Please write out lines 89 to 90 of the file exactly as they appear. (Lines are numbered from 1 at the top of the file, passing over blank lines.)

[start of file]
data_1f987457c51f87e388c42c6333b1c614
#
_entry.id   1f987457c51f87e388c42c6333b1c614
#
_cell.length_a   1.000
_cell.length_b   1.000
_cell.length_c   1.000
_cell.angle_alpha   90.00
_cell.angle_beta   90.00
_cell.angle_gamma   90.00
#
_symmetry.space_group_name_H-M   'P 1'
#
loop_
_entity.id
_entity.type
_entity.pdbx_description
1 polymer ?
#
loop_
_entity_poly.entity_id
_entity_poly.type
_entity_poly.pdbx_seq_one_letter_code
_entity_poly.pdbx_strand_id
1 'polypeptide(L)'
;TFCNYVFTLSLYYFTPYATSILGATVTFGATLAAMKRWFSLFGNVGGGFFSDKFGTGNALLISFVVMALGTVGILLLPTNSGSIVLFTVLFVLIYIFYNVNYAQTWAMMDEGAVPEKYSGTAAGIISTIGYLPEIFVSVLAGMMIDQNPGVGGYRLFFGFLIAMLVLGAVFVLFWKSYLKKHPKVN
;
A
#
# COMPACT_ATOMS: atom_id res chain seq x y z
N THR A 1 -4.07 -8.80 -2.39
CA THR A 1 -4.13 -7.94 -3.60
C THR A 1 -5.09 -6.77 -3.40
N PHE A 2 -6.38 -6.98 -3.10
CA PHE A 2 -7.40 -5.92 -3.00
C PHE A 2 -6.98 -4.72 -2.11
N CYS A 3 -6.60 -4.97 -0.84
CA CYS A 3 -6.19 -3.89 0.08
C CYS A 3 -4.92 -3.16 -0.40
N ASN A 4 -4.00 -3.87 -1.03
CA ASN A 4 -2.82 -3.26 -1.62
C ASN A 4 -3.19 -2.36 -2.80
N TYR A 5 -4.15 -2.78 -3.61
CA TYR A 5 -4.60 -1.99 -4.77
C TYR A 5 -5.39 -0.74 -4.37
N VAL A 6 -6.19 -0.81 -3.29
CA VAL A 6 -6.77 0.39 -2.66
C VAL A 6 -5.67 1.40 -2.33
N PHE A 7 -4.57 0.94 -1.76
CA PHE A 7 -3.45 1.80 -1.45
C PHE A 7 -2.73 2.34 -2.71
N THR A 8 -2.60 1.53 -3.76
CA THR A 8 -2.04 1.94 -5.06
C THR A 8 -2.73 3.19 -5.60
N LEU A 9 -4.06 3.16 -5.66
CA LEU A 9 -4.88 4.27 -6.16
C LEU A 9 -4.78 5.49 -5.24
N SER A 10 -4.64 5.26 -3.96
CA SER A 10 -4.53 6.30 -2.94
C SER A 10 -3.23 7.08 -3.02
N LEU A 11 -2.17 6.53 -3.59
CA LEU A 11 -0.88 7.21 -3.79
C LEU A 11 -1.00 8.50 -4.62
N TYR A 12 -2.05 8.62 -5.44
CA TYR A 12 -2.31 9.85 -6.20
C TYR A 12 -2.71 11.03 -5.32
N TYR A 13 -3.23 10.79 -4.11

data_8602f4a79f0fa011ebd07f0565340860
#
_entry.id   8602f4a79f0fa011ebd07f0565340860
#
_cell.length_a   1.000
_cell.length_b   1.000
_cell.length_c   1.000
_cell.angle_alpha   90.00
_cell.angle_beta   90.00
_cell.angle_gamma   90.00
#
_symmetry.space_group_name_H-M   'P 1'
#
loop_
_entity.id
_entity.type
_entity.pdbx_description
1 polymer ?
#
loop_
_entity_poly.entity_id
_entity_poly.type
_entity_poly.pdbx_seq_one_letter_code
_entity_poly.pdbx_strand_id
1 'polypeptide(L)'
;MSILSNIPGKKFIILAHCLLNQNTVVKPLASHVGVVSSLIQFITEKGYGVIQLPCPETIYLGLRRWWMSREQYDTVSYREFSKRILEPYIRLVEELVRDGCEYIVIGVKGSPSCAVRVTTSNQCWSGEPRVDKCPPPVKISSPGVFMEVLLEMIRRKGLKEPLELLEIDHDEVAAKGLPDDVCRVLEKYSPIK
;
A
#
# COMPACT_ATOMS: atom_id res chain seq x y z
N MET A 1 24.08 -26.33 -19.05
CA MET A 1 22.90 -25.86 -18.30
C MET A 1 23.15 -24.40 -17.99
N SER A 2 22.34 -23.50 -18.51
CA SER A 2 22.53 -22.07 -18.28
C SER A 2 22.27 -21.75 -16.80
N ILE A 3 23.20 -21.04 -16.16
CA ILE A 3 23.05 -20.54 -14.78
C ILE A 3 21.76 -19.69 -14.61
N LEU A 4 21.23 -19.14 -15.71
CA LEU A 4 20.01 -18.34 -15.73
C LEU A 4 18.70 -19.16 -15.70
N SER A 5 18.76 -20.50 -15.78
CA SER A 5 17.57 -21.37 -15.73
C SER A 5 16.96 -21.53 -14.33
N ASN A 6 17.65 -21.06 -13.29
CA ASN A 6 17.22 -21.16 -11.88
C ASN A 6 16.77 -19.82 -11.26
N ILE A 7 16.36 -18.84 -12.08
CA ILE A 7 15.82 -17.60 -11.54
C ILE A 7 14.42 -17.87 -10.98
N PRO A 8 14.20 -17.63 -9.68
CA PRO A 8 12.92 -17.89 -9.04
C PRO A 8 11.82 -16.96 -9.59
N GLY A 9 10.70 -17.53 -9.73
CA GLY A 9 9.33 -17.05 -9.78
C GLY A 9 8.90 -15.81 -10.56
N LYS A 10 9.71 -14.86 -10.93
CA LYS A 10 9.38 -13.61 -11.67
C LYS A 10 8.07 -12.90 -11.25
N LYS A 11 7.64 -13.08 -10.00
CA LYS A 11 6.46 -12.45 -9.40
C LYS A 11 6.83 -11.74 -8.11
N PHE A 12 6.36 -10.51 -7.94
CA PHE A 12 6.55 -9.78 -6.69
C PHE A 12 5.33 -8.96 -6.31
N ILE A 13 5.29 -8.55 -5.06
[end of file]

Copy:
_entity_poly.type
_entity_poly.pdbx_seq_one_letter_code